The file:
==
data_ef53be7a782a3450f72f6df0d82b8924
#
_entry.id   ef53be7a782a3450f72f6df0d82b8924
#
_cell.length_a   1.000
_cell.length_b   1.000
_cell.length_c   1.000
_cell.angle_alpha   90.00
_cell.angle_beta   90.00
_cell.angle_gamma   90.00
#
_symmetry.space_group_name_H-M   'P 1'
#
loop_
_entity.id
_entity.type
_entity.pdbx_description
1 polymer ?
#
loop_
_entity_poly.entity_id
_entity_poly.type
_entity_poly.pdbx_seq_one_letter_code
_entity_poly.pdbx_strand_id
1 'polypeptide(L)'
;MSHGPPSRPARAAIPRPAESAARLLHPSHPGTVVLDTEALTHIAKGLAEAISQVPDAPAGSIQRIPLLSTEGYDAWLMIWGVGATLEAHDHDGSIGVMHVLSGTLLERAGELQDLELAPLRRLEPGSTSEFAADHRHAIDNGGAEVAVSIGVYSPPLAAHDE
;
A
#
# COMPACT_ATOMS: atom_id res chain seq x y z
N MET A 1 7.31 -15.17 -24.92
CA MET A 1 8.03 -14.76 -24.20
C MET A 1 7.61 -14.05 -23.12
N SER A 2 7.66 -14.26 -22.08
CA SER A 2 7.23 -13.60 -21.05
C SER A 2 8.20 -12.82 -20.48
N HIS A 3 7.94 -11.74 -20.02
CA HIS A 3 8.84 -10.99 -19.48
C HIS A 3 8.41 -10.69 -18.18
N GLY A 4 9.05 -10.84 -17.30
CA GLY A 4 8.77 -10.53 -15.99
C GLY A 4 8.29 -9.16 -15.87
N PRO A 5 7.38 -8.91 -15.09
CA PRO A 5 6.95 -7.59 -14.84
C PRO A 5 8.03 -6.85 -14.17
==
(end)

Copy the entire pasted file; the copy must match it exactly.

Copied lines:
data_ef53be7a782a3450f72f6df0d82b8924
#
_entry.id   ef53be7a782a3450f72f6df0d82b8924
#
_cell.length_a   1.000
_cell.length_b   1.000
_cell.length_c   1.000
_cell.angle_alpha   90.00
_cell.angle_beta   90.00
_cell.angle_gamma   90.00
#
_symmetry.space_group_name_H-M   'P 1'
#
loop_
_entity.id
_entity.type
_entity.pdbx_description
1 polymer ?
#
loop_
_entity_poly.entity_id
_entity_poly.type
_entity_poly.pdbx_seq_one_letter_code
_entity_poly.pdbx_strand_id
1 'polypeptide(L)'
;MSHGPPSRPARAAIPRPAESAARLLHPSHPGTVVLDTEALTHIAKGLAEAISQVPDAPAGSIQRIPLLSTEGYDAWLMIWGVGATLEAHDHDGSIGVMHVLSGTLLERAGELQDLELAPLRRLEPGSTSEFAADHRHAIDNGGAEVAVSIGVYSPPLAAHDE
;
A
#
# COMPACT_ATOMS: atom_id res chain seq x y z
N MET A 1 7.31 -15.17 -24.92
CA MET A 1 8.03 -14.76 -24.20
C MET A 1 7.61 -14.05 -23.12
N SER A 2 7.66 -14.26 -22.08
CA SER A 2 7.23 -13.60 -21.05
C SER A 2 8.20 -12.82 -20.48
N HIS A 3 7.94 -11.74 -20.02
CA HIS A 3 8.84 -10.99 -19.48
C HIS A 3 8.41 -10.69 -18.18
N GLY A 4 9.05 -10.84 -17.30
CA GLY A 4 8.77 -10.53 -15.99
C GLY A 4 8.29 -9.16 -15.87
N PRO A 5 7.38 -8.91 -15.09
CA PRO A 5 6.95 -7.59 -14.84
C PRO A 5 8.03 -6.85 -14.17